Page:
Wednesday, February 12, 2014

Tropical Fish Photos from Cuba

Its cold in St. John's this week.  Being on the water we can expect lots of snow throughout the winter, but it doesn't often get terribly cold.  Minus 40 doesn't really happen here, but this week feels very cold.  There is ice bumping around in the harbour.  I thought that I was pre-heating my shed today, but I only had the fan on, not the heat so when I tried to get some outside work done this afternoon, it was a very chilly experience.  I didn't get any Elfshot work completed enough to photograph and blog about, so here are some pictures of nice warm tropical fish that I took in Cuba over Christmas.

I don't know the names of most of these fish, so I just made them up. This is the Grandfather Camel Fish.

Most of the fish hung out around the grass or coral at the bottom, but these guys picked the floating grass near the surface.  A lot of the time you could see them with little green sprigs in their pointy mouths.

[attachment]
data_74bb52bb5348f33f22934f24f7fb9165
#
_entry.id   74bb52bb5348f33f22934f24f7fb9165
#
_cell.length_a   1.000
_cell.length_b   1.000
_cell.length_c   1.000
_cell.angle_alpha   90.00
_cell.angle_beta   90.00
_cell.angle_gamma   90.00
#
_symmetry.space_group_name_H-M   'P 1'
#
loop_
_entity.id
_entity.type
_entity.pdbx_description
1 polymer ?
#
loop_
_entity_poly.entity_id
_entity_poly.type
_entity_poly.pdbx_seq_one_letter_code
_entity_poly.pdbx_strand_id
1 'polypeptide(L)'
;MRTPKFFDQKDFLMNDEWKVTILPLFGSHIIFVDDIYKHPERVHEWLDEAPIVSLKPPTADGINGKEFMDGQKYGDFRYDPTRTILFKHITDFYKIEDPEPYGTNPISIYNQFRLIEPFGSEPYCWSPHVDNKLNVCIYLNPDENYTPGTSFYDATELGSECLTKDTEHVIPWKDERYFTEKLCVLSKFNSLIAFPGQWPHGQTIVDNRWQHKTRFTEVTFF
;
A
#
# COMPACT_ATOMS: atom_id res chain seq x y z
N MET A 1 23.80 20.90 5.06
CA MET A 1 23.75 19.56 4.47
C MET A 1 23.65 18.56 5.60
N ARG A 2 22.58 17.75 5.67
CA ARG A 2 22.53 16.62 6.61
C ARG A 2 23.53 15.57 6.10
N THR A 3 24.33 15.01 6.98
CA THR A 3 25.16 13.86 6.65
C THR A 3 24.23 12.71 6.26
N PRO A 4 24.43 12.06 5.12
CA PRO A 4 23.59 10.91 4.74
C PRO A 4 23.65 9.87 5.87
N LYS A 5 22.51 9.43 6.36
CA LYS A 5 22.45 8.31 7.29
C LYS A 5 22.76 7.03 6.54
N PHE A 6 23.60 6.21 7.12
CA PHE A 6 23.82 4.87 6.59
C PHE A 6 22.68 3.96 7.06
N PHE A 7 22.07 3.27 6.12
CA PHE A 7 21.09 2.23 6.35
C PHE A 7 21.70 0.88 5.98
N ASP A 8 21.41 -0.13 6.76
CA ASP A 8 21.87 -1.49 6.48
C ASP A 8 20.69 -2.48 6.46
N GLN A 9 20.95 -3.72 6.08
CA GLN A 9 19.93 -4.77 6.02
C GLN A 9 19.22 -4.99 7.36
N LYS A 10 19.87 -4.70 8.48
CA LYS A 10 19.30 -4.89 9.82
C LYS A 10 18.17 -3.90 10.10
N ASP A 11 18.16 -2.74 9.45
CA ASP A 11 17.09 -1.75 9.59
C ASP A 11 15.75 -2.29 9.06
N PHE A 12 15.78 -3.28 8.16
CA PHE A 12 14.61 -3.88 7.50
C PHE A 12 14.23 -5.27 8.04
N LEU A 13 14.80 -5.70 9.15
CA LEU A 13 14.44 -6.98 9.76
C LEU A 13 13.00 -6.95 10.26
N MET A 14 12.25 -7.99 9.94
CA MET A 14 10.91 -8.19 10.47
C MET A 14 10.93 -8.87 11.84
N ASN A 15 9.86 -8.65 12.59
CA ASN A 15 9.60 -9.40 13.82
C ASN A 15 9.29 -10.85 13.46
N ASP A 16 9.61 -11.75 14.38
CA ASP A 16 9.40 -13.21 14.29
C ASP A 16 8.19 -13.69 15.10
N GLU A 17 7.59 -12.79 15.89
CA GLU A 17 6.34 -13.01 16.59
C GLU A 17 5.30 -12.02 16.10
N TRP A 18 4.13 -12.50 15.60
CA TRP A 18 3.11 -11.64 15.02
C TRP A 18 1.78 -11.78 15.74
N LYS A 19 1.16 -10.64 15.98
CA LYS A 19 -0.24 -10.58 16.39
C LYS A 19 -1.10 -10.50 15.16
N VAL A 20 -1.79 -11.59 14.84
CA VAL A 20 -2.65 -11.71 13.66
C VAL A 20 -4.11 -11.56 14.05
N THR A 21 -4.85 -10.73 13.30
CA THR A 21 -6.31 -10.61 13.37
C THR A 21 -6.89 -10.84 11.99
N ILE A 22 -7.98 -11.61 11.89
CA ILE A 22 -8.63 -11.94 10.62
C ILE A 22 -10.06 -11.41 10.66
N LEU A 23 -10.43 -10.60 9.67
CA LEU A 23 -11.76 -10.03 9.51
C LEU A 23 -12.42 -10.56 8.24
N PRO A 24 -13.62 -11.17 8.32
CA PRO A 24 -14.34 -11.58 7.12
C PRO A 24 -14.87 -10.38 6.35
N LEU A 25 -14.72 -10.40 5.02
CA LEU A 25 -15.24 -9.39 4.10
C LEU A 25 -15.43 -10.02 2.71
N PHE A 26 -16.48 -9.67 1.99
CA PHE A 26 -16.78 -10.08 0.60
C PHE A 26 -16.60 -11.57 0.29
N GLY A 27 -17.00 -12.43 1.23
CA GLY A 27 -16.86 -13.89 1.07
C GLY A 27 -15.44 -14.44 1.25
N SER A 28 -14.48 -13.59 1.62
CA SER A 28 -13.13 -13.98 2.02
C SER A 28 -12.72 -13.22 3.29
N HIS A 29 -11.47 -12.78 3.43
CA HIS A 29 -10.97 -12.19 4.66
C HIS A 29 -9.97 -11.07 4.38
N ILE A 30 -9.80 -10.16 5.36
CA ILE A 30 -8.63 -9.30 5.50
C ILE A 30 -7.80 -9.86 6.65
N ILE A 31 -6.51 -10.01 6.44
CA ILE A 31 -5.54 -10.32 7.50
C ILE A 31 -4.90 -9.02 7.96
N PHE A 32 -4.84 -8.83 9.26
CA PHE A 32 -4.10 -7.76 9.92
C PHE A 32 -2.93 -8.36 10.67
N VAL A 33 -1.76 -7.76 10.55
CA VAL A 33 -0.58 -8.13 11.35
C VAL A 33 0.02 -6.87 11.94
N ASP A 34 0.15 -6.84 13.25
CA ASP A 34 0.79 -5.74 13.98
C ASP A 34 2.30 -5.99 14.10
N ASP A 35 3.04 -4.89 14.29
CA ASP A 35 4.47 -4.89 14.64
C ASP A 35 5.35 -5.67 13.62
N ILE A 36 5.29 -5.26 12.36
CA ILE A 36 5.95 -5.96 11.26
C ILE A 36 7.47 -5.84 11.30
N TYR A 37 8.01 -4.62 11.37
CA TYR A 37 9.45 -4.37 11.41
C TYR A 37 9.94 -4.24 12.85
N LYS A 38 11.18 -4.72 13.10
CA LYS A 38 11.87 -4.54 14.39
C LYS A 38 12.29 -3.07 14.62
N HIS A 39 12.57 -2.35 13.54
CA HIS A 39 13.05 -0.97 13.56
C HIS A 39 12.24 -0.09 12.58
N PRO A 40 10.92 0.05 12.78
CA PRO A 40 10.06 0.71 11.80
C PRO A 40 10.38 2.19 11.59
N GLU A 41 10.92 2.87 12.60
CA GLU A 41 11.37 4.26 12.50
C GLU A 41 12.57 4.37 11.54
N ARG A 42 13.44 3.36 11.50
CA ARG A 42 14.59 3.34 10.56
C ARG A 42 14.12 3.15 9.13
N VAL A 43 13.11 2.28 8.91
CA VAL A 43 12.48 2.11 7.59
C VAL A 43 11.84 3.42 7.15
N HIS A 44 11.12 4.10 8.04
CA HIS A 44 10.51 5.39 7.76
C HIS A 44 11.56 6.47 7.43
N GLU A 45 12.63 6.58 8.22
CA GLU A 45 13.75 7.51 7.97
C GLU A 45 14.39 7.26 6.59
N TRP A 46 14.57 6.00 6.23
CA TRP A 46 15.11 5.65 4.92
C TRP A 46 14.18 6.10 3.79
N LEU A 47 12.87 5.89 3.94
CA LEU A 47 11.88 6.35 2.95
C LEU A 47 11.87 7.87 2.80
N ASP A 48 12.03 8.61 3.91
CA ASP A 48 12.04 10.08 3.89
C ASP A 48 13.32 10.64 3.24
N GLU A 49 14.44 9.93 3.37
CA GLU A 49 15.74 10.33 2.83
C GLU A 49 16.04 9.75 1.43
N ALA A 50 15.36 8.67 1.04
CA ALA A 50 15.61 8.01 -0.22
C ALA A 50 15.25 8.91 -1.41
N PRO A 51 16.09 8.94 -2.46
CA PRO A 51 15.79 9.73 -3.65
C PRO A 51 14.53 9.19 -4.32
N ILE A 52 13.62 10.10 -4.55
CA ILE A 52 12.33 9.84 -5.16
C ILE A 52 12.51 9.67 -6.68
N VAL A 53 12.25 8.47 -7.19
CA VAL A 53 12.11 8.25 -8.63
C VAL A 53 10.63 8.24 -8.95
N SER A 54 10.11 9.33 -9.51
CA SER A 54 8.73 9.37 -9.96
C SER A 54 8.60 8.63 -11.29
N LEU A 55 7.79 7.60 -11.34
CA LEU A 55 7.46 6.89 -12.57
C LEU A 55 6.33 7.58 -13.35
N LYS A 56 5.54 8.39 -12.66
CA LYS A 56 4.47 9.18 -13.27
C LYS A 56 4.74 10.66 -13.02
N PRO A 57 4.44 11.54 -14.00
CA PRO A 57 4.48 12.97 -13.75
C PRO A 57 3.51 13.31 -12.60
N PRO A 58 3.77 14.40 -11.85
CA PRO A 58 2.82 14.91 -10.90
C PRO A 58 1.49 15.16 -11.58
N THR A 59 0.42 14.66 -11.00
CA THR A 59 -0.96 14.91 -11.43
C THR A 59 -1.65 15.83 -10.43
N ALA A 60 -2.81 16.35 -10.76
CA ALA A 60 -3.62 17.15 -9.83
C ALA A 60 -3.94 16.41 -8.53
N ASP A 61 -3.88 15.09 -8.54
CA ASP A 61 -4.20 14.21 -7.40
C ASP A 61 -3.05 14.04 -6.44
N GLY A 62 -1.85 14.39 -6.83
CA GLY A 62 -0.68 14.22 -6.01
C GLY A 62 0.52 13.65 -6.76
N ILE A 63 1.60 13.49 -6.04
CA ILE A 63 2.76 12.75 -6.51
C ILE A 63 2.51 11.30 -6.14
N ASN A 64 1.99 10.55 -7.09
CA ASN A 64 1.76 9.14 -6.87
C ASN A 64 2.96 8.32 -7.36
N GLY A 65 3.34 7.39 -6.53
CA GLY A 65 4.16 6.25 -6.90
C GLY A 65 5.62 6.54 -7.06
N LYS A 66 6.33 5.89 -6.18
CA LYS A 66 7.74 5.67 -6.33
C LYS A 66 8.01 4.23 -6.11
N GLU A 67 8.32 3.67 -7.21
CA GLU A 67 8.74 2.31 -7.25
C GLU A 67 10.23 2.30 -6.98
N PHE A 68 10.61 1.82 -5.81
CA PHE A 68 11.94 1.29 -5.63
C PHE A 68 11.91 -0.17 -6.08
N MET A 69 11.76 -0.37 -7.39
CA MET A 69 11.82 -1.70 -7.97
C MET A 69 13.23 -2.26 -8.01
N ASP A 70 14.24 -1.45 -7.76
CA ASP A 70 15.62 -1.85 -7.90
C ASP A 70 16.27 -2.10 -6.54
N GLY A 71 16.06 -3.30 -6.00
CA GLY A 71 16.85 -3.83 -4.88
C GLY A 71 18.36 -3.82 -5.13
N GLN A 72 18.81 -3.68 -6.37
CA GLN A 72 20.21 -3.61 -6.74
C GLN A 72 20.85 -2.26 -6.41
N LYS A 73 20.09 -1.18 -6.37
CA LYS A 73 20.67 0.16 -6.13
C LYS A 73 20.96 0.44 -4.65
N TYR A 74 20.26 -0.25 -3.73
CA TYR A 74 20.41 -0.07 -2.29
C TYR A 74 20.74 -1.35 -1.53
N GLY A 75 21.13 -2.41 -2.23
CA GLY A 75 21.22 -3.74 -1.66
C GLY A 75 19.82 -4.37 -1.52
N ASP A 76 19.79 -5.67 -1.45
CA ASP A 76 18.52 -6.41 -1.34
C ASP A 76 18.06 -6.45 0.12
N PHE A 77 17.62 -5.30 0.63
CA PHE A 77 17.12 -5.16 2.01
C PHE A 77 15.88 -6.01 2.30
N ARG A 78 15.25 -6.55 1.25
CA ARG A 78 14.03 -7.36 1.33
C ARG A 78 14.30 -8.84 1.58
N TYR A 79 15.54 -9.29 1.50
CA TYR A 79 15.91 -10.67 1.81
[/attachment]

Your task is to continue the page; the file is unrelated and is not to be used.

These ones reminded me of giant goldfish.  They were pretty big, with bodies bigger than a banana.  They liked to hide out under rocks or in shadows, so they were pretty difficult to photograph.

I saw one Lion Fish on the last day of the trip.  It was pretty cool looking, but unfortunately he's in the wrong ocean.  Sometime in the last decade or so they were introduced to the Atlantic and Caribbean seas and there is a lot of concern about their spread and their impact on local fish and coral reef ecosystems.  Most of the fish darted around and kept on the move, but this guy just floated there like he owned the place.

Photo Credits: Tim Rast

No comments:

Post a Comment

Related Posts with Thumbnails